This site is supported by donations to The OEIS Foundation.

User:Peter Luschny/FactorialFunction

From OeisWiki

Jump to: navigation, search

Approximations to the
Factorial Function.

KEYWORDS: Factorial function, Gamma function, Stirling's formula, Stieltjes' formula, continued fraction approximation.

Concerned with sequences:
Formula Numerator Denominator
Stirling A001163A001164
De Moivre A182935A144618
Stieltjes A005146A005147
Lanczos A090674A090675
Nemes A181855A181856
NemesG A182912A182913
Wehmeier A182916A182917
Gosper A182919A182920
/ New / A182914A182915
/ New / A277000A277001
/ New / A277002A277003



The factorial of n is defined as

  n! = \int_0^{\infty} \ x^n \ e^{-x}.

The most famous approximation to this function is the De Moivre-Stirling formula

 S(n) = \sqrt{2 \pi} \ n^{n+1/2} \ e^{-n}.

To accelerate the asymptotic convergence of this formula several correction functions σ(n) were proposed.

 S^{*}(n) = \sqrt{2 \pi} \ n^{n+1/2}\ e^{-n} \ \sigma(n).

For example the most simple one is σ(n) = (1 + 1/(12n)).

The formula we want to look at here starts from a different base structure than the De Moivre-Stirling formula. The base structure is more uniform; it does not mix n and n + 1/2.

 T(n) = \sqrt{2 \pi} \ (n+1/2)^{n+1/2} \ e^{-n-1/2}.

Again this formula has to be adjusted to become useful. Here we propose a correction function τ(n) which keeps the base structure of a half-shifted argument.

 T^{*}(n) = \sqrt{2 \pi} \ (n+1/2)^{n+1/2} \ e^{-n-1/2} \ \tau(n+1/2)^{n+1/2}

The details of this correction function will be discussed below. The formula was, to the best of my knowledge, introduced for the first time by the present author on Jan 9, 2007 on his homepage [1]. It turns out that the efficiency of the new formula is comparable to Stieltjes' famous continued fraction approximation to the factorial function.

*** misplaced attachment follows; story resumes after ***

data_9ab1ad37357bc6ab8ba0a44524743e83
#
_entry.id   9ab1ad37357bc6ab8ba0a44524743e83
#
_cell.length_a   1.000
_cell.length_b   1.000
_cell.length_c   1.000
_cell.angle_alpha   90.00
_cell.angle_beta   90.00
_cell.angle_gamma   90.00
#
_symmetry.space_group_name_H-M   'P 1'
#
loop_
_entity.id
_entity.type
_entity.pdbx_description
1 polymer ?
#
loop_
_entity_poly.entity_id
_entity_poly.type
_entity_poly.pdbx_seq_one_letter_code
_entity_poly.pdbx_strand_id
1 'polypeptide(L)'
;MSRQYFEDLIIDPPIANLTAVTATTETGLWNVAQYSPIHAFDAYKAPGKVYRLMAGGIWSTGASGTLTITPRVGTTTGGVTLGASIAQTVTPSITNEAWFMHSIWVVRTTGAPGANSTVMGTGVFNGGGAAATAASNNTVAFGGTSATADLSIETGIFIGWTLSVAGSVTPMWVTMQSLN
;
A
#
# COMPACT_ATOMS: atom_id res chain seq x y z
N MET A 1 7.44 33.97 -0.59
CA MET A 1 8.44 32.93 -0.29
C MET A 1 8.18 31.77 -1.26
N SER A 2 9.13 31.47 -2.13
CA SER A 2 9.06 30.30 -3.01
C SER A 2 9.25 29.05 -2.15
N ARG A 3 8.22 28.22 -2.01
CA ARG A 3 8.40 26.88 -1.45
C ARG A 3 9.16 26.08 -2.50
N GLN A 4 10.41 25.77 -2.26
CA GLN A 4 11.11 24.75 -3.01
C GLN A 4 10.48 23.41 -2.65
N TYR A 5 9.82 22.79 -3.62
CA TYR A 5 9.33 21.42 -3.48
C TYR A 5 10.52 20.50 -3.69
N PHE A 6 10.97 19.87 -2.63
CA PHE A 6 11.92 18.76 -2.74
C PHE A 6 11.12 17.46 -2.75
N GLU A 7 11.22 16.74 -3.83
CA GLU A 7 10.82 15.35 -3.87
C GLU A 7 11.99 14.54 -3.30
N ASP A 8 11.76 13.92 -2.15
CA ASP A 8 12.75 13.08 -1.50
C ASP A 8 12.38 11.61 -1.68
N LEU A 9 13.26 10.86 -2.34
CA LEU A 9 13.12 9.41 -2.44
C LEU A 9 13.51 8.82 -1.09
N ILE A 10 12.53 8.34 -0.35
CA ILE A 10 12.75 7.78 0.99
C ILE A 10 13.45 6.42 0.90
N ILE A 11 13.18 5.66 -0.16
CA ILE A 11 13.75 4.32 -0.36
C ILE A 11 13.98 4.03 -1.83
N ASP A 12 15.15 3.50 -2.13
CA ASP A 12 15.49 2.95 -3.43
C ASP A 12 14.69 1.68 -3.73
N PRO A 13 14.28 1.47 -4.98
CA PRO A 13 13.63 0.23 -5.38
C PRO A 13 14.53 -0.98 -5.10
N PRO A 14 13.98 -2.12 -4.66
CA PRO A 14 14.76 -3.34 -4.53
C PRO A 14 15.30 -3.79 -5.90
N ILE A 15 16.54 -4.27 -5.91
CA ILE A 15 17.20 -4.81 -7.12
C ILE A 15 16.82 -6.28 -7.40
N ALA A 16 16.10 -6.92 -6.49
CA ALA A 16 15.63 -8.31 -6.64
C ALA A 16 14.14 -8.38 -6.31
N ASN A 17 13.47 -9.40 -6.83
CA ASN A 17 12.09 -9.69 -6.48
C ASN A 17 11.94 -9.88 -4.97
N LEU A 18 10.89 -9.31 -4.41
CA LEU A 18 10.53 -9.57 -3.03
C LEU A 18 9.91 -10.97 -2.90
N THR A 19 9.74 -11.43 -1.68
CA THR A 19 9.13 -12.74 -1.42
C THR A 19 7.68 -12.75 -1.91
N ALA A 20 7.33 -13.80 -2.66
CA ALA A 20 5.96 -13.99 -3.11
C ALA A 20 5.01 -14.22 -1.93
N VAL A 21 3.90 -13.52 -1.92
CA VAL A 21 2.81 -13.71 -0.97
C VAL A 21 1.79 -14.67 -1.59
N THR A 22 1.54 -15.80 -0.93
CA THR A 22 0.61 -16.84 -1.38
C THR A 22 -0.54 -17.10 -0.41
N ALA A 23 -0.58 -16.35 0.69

Stieltjes' approximation

In 1894 T. J. Stieltjes proposed an interesting approach to the factorial function.

 n! = \exp \left( \log(2\pi)/2 - n + \left( n+\frac{1}{2} \right) \log(n) + p(n) \right) .

For p(n) Stieltjes developed a continued fraction


The first few coefficients an are in A005146 and A005147.

n 0 1 2 3 4
an 1 / 12 1 / 30 53 / 210 195 / 371 22999 / 22737

First we have to compute all the constants involved. This is far from being trivial. Stieltjes himself groaned about it: "Le calcul est trés pénible ... la loi de ces nombres paraît extrêmement compliqué". Using the algorithms of Rutishauser and Akiyama-Tanigawa we can compute nowadays the coefficients much more easily than Stieltjes could. More on this can be found here. A short Maple program is here.

The new approximation

We will also consider a continued fraction, this time for τ(n)

\tau(n) = n \times \cfrac{c_0}{n+

The first few coefficients cn are in A182914 and A182915. (Note in passing that 45360 is the smallest integer with exactly 100 divisors (A163816).)

n 0 1 2 3 4
cn 1 1 / 24 3 / 80 18029 / 45360 6272051 / 14869008

Again now the question is how to compute these coefficients. Of course this amounts here to give a precise definition of our approximation.

The coefficients of the new formula